Chinese Marbled Tea Eggs {Recipe}

I’m not sure where I first saw marbled tea eggs, but I’ve wanted to try them for some time. The opportunity finally presented itself just before Easter. I bought 3 dozen eggs for the kids to color (hey, they were on sale for $1.19/dozen). I boiled all the eggs, but the girls started to lose interest around the second dozen. And that’s when I decided to commandeer about a half dozen eggs and try making tea eggs.

As dramatic and, yes, delicious as these eggs are, they are really easy to make. Having already hard-boiled the eggs, it was just a matter of cracking the shells and then simmering the eggs in a spice-tea mixture for a few hours.

Chinese Marbled Tea Eggs


  • 6 eggs
  • 2 bags strong, clean-flavored black tea
  • 1/2 cup ponzu sauce
  • 2 teaspoons sugar
  • 1 cinnamon stick
  • 1 whole star anise
  • 2 teaspoons Kosher salt
  • 1 teaspoon black peppercorns


  1. Place eggs in medium saucepan and cover with cold water by about 2 inches. Bring the water to a full boil, then turn off burner. Cover the pan and let sit for 7 minutes. Remove the eggs from the pan, but don’t dump the water. Allow eggs to cool.
  2. When eggs are cool enough to handle, crack the shells without removing, using the back of a spoon or flat edge of a table knife. Try to get as many small cracks as possible.
  3. Add remaining ingredients to the water in the saucepan, stirring to dissolve sugar and salt. Return eggs to the pan and add water to cover eggs by at least 2 inches.
  4. Bring water to a boil, then lower heat and simmer eggs for 2-3 hours. The longer they cook, the darker the marbling and stronger the flavor. Add water as needed during cooking to keep eggs fully submerged.
  5. Refrigerate unpeeled eggs in cooking liquid in glass or ceramic container.

Note: If you don’t have ponzu available to you, substitute an equal amount of soy sauce and the zest of 1 lime.

These eggs are as delicious as they are visually stunning. The ponzu and spices give them a great citrusy, spicy, slightly salty flavor. And the tea lends to both the color and taste.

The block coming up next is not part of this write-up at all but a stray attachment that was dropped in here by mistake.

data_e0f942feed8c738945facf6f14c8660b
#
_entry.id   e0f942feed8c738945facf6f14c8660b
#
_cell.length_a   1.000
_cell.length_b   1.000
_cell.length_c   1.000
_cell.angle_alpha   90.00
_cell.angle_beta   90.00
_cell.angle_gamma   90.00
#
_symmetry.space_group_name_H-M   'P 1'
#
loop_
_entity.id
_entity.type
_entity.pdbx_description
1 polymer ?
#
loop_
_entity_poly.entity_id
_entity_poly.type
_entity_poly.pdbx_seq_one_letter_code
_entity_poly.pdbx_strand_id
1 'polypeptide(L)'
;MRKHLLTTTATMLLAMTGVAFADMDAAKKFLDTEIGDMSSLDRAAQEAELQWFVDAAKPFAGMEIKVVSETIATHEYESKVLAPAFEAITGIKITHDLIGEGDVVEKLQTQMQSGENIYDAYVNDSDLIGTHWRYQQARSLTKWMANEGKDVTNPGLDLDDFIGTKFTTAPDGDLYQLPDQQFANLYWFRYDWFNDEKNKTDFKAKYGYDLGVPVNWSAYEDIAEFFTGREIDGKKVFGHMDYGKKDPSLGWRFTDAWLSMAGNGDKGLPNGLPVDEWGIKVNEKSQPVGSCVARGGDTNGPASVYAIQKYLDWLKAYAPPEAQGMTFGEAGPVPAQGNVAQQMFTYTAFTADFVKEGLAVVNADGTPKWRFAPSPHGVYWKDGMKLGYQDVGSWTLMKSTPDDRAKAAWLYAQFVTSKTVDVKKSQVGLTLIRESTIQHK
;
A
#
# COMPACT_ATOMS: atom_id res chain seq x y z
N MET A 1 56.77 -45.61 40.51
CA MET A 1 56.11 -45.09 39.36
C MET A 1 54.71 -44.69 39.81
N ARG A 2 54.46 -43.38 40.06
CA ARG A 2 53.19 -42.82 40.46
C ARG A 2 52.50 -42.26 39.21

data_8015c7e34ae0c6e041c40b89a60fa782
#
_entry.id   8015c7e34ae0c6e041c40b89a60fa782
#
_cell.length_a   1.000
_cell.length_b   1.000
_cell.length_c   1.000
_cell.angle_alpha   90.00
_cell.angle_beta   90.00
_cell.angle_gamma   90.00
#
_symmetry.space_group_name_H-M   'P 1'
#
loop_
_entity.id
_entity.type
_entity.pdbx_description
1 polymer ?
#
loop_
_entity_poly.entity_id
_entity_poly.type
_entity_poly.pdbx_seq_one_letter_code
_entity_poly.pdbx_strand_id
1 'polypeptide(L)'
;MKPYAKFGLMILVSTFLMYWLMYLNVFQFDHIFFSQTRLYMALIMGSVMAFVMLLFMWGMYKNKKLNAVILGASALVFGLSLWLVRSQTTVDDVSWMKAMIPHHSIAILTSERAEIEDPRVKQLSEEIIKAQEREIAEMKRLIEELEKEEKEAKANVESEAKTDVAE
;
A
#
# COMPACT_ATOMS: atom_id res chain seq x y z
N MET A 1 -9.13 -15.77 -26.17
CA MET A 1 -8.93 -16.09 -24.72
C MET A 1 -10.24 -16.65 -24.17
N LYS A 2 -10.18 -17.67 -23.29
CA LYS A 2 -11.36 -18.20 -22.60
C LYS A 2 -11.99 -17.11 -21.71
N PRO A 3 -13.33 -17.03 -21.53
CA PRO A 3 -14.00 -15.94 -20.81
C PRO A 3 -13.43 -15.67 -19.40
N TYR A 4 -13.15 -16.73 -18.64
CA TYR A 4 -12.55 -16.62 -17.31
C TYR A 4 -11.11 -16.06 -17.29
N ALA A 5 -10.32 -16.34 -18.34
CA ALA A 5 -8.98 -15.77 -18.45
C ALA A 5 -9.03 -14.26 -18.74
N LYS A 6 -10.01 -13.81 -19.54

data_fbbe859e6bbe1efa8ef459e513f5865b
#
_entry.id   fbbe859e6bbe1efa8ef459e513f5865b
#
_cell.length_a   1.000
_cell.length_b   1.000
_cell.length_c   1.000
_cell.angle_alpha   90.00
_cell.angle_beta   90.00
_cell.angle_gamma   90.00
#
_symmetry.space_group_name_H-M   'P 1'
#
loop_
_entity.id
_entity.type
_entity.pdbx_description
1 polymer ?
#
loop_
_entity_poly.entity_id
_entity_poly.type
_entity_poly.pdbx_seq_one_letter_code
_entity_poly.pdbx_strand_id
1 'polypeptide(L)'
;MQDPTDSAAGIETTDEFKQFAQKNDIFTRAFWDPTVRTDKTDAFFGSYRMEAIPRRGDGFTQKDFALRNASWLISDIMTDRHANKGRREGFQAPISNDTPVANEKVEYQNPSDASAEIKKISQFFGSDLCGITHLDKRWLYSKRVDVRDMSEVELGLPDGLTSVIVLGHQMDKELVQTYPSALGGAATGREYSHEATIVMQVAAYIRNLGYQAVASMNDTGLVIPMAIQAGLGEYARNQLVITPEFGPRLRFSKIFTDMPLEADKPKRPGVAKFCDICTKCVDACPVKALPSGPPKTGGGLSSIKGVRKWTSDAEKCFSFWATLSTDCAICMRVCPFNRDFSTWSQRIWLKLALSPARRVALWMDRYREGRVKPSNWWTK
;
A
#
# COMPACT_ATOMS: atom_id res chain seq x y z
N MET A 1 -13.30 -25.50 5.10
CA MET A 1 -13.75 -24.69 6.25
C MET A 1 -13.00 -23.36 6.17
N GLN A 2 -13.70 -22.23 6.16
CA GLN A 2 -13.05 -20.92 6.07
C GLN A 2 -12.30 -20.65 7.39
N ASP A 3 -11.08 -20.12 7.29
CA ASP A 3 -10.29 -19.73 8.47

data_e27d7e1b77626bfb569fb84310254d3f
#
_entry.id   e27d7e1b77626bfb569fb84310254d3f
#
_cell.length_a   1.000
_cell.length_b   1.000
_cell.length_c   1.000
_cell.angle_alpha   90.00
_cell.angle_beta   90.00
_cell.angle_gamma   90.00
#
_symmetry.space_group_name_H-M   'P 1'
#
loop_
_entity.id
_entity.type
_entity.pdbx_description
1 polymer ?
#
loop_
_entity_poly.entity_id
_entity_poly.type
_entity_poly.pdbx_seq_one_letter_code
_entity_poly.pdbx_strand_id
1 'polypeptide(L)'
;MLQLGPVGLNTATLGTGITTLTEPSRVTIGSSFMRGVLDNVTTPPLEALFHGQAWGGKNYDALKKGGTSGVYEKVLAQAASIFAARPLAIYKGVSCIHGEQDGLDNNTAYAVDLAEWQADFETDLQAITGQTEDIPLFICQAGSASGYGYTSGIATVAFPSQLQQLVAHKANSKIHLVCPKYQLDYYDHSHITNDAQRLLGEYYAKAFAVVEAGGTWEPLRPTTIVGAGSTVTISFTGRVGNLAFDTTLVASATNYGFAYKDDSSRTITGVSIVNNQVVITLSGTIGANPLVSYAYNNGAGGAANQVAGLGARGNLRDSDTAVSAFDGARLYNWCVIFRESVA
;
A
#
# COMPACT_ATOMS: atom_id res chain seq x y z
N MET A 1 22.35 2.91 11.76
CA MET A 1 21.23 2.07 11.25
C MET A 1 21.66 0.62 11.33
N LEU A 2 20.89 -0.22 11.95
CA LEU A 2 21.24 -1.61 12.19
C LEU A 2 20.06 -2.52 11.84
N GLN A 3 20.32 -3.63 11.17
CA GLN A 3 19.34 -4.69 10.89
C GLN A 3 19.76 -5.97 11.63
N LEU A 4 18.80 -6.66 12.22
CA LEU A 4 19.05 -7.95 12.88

You can serve these eggs warm, cold, or at room temperature; plain, with a little salt, ponzu, or soy sauce; by themselves or cut up and served on rice or noodles. You could even make deviled eggs with them, or slice them in half and serve with a dollop of crème fraîche and caviar. The possibilities are almost endless. But, to tell the truth, my favorite way to eat them is with the barest sprinkle of salt.

Now that I’ve finally tried tea eggs, I want to make them again with different spices. Maybe next time I’ll leave out the star anise and add some whole cloves and allspice. Or perhaps Chinese 5-spice powder. One thing’s for sure: I’m not waiting until next Easter to make more of these beauties.

Crème Fraîche {Recipe}

I recently made blini with smoked salmon and crème fraîche from Dorie Greenspan’s Around My French Table. And, as always when I make a recipe calling for crème fraîche, I looked at the price of it in the store and decided to make my own. Dorie has a recipe for crème fraîche in her book, and there are lots of recipes available online. My method differs slightly from other recipes I’ve seen and is based on my experience making it numerous times.

I start with 1 cup whipping cream and 2 tablespoons buttermilk. Most recipes recommend using pasteurized, rather than ultra-pasteurized, whipping cream. But because ultra-pasteurized is the only kind I can regularly find, that’s what I use.

I heat the cream and buttermilk to about 100˚ to 110˚F. I find that heating the ingredients gives the culturing process a jump start.

Next, I cover the container with plastic wrap and leave it on the counter for 36 to 48 hours, stirring once or twice per day. 

I let the cream culture until it thickens and gets tangy. It won’t be quite as thick as sour cream, but it will continue to thicken in the refrigerator.

I put a tight-fitting lid on the container and store it in the fridge. It will keep for about 2 weeks and will continue to get tangier during that time.

For my money, homemade crème fraîche is every bit as good as store bought at less than half the price. Once you make it, you’ll find all sorts of things to do with it, like this: